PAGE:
Five US Navy ships by FOlewnik- The USS Allen M Sumner (DD-692), the USS Pittsburgh (CA-72), USS Washington (BB-56), USS Massachusetts (BB-59), and my personal favorite of this particular post, the Essex class USS Yorktown (CV-10) from start to finish. To start, GHQ’s Sumner class destroyer as the Sumner itself, DD-692. GHQ pieces are made of pewter or similar alloy and are richly detailed. They’re five times the cost of an HBG piece, but they have a great variety of destroyers, too, so I guess you’re paying for variety and detail. They get painted quickly because they don’t need mods. FOlewnik bought several different DD types for the US Navy this past holiday season when orders over $100 got a fat discount, so the US Navy will have the hottest looking destroyer group when they’re all done. So here is the USS Allen M Sumner (DD-692):
The USS Pittsburgh (CA-72) is a Historical Board Gaming Baltimore class heavy cruiser. These pieces have a lot of detail but need a lot of prep work with trimming flash plastic from where the molds leave a seam. These get modded with scout planes & recovery cranes and after FOlewnik gets done with them, look really good. This was done from a scale model guide, shown here.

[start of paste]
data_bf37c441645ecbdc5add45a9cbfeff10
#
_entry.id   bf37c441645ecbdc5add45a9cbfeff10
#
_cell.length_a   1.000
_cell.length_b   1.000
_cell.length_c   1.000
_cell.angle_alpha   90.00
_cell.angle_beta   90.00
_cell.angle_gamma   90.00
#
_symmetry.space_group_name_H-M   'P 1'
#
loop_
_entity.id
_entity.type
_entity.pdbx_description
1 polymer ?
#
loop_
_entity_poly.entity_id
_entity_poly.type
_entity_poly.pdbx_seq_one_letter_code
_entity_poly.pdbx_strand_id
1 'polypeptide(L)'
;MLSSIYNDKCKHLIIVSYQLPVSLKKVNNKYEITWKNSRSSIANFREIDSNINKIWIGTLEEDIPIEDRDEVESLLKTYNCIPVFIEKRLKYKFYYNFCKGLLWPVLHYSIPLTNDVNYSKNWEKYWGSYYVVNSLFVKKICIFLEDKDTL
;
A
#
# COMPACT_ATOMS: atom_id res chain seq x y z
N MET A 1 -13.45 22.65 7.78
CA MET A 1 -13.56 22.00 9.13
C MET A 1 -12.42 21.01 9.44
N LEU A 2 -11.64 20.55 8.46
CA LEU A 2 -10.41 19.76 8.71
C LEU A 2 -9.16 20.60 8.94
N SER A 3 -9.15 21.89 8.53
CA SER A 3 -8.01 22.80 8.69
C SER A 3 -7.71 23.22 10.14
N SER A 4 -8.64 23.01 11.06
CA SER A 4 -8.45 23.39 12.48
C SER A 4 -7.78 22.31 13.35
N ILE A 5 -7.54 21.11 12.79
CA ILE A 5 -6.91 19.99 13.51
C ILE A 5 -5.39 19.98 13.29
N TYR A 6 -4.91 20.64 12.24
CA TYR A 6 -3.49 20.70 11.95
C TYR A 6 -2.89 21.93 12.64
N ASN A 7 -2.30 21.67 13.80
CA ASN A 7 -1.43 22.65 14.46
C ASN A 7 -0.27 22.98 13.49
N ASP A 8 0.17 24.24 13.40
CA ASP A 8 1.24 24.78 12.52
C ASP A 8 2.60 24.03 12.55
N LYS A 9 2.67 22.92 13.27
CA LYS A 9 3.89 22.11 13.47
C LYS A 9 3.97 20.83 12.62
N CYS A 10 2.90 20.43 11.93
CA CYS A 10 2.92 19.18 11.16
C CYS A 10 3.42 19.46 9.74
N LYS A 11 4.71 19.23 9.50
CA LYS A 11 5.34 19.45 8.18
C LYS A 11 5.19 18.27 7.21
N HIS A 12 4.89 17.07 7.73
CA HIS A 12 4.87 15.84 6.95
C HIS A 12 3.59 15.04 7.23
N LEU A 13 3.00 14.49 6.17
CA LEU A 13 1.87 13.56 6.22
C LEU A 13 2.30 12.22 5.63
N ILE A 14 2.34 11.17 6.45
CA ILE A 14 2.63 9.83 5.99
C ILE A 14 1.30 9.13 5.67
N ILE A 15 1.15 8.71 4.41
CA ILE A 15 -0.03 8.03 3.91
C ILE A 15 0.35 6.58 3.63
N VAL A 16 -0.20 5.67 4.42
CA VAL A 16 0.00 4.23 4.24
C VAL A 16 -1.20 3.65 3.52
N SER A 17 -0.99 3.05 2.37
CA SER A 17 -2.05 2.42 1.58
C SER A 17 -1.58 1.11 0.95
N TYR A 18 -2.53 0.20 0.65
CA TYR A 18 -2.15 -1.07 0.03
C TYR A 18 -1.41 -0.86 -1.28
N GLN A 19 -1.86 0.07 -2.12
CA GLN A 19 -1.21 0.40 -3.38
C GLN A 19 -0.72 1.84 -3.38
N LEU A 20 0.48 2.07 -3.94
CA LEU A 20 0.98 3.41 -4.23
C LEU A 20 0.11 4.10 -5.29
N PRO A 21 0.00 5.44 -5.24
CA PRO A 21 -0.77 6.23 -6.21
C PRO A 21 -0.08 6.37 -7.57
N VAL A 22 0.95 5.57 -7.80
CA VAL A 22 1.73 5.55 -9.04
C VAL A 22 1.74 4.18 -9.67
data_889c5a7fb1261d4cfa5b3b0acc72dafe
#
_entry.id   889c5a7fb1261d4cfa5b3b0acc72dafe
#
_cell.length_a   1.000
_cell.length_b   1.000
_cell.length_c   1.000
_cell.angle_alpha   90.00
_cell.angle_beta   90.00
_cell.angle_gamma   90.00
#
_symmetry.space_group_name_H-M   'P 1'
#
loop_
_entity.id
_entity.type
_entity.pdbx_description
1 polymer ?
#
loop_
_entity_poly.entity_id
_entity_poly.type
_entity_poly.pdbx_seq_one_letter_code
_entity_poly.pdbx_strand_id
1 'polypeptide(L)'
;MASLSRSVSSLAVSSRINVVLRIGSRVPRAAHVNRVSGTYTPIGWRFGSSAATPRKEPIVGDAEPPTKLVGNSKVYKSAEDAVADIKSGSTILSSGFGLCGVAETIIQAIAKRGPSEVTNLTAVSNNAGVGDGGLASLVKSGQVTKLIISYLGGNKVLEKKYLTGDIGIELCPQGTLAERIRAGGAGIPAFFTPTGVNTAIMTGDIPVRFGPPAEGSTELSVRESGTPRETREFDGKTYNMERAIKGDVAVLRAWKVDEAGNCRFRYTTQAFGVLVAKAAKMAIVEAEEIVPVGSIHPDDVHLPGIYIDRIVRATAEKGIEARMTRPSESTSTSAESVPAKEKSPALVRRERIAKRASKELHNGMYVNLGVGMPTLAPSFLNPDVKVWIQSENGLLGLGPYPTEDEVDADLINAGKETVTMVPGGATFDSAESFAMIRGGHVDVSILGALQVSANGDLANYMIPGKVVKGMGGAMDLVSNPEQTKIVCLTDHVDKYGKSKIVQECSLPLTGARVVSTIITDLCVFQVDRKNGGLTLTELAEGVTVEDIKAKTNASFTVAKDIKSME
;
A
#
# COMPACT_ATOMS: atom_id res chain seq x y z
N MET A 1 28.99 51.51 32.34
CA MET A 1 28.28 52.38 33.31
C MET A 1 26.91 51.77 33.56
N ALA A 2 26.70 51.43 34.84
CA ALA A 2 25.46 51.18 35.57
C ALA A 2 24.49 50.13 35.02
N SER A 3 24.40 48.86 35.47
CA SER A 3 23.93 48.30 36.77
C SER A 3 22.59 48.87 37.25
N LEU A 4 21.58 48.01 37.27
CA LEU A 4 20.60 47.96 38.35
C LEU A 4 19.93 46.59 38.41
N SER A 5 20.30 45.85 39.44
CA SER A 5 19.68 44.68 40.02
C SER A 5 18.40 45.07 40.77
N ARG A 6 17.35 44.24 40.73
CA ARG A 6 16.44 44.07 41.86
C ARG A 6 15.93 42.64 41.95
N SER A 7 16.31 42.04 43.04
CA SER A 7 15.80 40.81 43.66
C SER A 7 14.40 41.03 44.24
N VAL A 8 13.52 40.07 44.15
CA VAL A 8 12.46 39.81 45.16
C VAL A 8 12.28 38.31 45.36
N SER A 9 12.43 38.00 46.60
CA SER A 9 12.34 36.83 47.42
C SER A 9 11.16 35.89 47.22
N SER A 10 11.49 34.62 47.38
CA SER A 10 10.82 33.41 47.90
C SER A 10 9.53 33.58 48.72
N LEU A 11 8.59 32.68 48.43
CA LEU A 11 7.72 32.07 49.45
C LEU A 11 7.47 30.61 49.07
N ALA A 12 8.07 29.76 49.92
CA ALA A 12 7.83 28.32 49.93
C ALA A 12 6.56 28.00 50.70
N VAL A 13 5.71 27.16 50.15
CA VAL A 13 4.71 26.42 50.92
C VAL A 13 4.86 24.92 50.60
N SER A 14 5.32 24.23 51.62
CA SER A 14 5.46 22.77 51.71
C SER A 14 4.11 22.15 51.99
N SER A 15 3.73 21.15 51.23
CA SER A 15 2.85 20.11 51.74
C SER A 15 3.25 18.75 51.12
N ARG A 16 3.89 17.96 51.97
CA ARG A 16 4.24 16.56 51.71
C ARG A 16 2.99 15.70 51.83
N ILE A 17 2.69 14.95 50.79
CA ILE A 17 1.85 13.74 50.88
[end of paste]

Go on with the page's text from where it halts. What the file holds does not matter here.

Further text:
The USS Washington (BB-56) is the 2nd of the set from Ebard at Shapeways (there were 2 of this class). It also has the scout plane from GHQ added, and FOlewnik has added the life rafts during painting. It is painted as it looked during the Battle of Savo Island on the night of 14-15 November 1942.
HBG’s South Dakota Battleship is the basis for FOlewnik’s USS Massachusetts (BB-59). It required quite a bit of flash plastic trimming before the recovery crane was added. The scout planes from GHQ are painted separately and then glued in place before the tiny US star is added to the wings. Done to look like the ship appeared in July of 1942.
HBG’s Essex class carrier is the basis for FOlewnik’s USS Yorktown (CV-10). The bare sculpt had to be cleaned and prepped- you can see the brown putty added to level the deck. Magnets are glued in flush with the flight deck. In the second picture, you can see FOlewnik’s 10/0 brush used on the flight deck to the left, and at right is his paint palette with the paint wells.